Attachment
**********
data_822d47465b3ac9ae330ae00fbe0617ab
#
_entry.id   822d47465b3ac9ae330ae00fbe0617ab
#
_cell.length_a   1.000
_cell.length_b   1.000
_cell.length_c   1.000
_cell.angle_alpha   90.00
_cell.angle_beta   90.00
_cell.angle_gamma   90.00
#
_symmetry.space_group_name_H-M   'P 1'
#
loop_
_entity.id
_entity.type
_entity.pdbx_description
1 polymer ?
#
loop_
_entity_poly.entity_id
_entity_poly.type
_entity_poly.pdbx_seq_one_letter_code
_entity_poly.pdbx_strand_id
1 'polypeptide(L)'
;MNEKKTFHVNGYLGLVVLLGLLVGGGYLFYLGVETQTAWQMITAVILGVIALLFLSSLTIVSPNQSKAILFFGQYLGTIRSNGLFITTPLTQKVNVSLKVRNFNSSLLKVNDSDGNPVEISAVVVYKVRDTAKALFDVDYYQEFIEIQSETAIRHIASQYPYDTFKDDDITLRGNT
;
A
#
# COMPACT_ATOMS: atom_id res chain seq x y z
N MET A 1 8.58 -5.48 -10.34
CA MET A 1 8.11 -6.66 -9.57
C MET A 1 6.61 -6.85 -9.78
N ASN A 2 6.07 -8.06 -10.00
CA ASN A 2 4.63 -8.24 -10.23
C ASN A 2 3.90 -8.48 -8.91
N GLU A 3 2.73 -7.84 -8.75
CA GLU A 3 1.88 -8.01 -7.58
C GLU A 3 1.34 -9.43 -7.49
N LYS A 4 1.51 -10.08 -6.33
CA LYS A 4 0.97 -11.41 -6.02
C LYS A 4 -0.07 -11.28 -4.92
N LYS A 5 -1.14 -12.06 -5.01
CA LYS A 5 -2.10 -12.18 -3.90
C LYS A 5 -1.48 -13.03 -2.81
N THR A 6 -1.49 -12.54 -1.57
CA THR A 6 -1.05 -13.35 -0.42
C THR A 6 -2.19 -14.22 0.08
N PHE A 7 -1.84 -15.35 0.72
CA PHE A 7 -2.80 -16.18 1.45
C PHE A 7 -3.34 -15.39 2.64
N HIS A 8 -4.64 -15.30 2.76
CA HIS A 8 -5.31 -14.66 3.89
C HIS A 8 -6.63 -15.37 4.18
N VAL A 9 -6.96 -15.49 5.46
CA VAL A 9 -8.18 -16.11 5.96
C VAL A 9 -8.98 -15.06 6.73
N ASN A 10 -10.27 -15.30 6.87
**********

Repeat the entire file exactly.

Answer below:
data_822d47465b3ac9ae330ae00fbe0617ab
#
_entry.id   822d47465b3ac9ae330ae00fbe0617ab
#
_cell.length_a   1.000
_cell.length_b   1.000
_cell.length_c   1.000
_cell.angle_alpha   90.00
_cell.angle_beta   90.00
_cell.angle_gamma   90.00
#
_symmetry.space_group_name_H-M   'P 1'
#
loop_
_entity.id
_entity.type
_entity.pdbx_description
1 polymer ?
#
loop_
_entity_poly.entity_id
_entity_poly.type
_entity_poly.pdbx_seq_one_letter_code
_entity_poly.pdbx_strand_id
1 'polypeptide(L)'
;MNEKKTFHVNGYLGLVVLLGLLVGGGYLFYLGVETQTAWQMITAVILGVIALLFLSSLTIVSPNQSKAILFFGQYLGTIRSNGLFITTPLTQKVNVSLKVRNFNSSLLKVNDSDGNPVEISAVVVYKVRDTAKALFDVDYYQEFIEIQSETAIRHIASQYPYDTFKDDDITLRGNT
;
A
#
# COMPACT_ATOMS: atom_id res chain seq x y z
N MET A 1 8.58 -5.48 -10.34
CA MET A 1 8.11 -6.66 -9.57
C MET A 1 6.61 -6.85 -9.78
N ASN A 2 6.07 -8.06 -10.00
CA ASN A 2 4.63 -8.24 -10.23
C ASN A 2 3.90 -8.48 -8.91
N GLU A 3 2.73 -7.84 -8.75
CA GLU A 3 1.88 -8.01 -7.58
C GLU A 3 1.34 -9.43 -7.49
N LYS A 4 1.51 -10.08 -6.33
CA LYS A 4 0.97 -11.41 -6.02
C LYS A 4 -0.07 -11.28 -4.92
N LYS A 5 -1.14 -12.06 -5.01
CA LYS A 5 -2.10 -12.18 -3.90
C LYS A 5 -1.48 -13.03 -2.81
N THR A 6 -1.49 -12.54 -1.57
CA THR A 6 -1.05 -13.35 -0.42
C THR A 6 -2.19 -14.22 0.08
N PHE A 7 -1.84 -15.35 0.72
CA PHE A 7 -2.80 -16.18 1.45
C PHE A 7 -3.34 -15.39 2.64
N HIS A 8 -4.64 -15.30 2.76
CA HIS A 8 -5.31 -14.66 3.89
C HIS A 8 -6.63 -15.37 4.18
N VAL A 9 -6.96 -15.49 5.46
CA VAL A 9 -8.18 -16.11 5.96
C VAL A 9 -8.98 -15.06 6.73
N ASN A 10 -10.27 -15.30 6.87